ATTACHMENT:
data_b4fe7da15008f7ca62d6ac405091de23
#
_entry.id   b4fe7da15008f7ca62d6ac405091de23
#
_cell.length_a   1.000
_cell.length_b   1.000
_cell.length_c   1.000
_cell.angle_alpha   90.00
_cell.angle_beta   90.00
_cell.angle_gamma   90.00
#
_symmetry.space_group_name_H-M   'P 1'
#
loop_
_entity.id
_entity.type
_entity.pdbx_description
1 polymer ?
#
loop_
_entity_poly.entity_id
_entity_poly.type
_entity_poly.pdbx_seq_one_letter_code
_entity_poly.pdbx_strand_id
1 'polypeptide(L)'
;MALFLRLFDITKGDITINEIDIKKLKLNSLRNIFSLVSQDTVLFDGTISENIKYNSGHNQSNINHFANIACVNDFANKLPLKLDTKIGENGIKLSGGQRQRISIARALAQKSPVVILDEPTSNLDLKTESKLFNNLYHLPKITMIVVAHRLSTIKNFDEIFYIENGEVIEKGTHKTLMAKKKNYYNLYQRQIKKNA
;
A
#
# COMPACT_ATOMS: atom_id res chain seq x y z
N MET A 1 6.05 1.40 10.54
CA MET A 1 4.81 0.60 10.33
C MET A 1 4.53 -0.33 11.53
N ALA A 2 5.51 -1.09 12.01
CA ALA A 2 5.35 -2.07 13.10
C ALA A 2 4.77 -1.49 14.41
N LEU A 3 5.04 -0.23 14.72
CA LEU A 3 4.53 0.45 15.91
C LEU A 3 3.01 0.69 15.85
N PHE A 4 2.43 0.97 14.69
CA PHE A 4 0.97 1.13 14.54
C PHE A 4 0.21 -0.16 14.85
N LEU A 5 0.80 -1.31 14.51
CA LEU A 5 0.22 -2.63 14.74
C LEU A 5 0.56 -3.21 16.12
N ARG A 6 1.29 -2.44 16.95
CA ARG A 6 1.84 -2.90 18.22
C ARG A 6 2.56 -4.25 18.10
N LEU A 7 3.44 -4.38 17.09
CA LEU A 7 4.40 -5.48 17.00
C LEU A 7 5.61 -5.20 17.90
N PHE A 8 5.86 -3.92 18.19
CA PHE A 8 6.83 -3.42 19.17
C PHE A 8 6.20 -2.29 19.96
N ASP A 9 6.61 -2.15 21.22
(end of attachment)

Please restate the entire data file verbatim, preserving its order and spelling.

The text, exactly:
data_b4fe7da15008f7ca62d6ac405091de23
#
_entry.id   b4fe7da15008f7ca62d6ac405091de23
#
_cell.length_a   1.000
_cell.length_b   1.000
_cell.length_c   1.000
_cell.angle_alpha   90.00
_cell.angle_beta   90.00
_cell.angle_gamma   90.00
#
_symmetry.space_group_name_H-M   'P 1'
#
loop_
_entity.id
_entity.type
_entity.pdbx_description
1 polymer ?
#
loop_
_entity_poly.entity_id
_entity_poly.type
_entity_poly.pdbx_seq_one_letter_code
_entity_poly.pdbx_strand_id
1 'polypeptide(L)'
;MALFLRLFDITKGDITINEIDIKKLKLNSLRNIFSLVSQDTVLFDGTISENIKYNSGHNQSNINHFANIACVNDFANKLPLKLDTKIGENGIKLSGGQRQRISIARALAQKSPVVILDEPTSNLDLKTESKLFNNLYHLPKITMIVVAHRLSTIKNFDEIFYIENGEVIEKGTHKTLMAKKKNYYNLYQRQIKKNA
;
A
#
# COMPACT_ATOMS: atom_id res chain seq x y z
N MET A 1 6.05 1.40 10.54
CA MET A 1 4.81 0.60 10.33
C MET A 1 4.53 -0.33 11.53
N ALA A 2 5.51 -1.09 12.01
CA ALA A 2 5.35 -2.07 13.10
C ALA A 2 4.77 -1.49 14.41
N LEU A 3 5.04 -0.23 14.72
CA LEU A 3 4.53 0.45 15.91
C LEU A 3 3.01 0.69 15.85
N PHE A 4 2.43 0.97 14.69
CA PHE A 4 0.97 1.13 14.54
C PHE A 4 0.21 -0.16 14.85
N LEU A 5 0.80 -1.31 14.51
CA LEU A 5 0.22 -2.63 14.74
C LEU A 5 0.56 -3.21 16.12
N ARG A 6 1.29 -2.44 16.95
CA ARG A 6 1.84 -2.90 18.22
C ARG A 6 2.56 -4.25 18.10
N LEU A 7 3.44 -4.38 17.09
CA LEU A 7 4.40 -5.48 17.00
C LEU A 7 5.61 -5.20 17.90
N PHE A 8 5.86 -3.92 18.19
CA PHE A 8 6.83 -3.42 19.17
C PHE A 8 6.20 -2.29 19.96
N ASP A 9 6.61 -2.15 21.22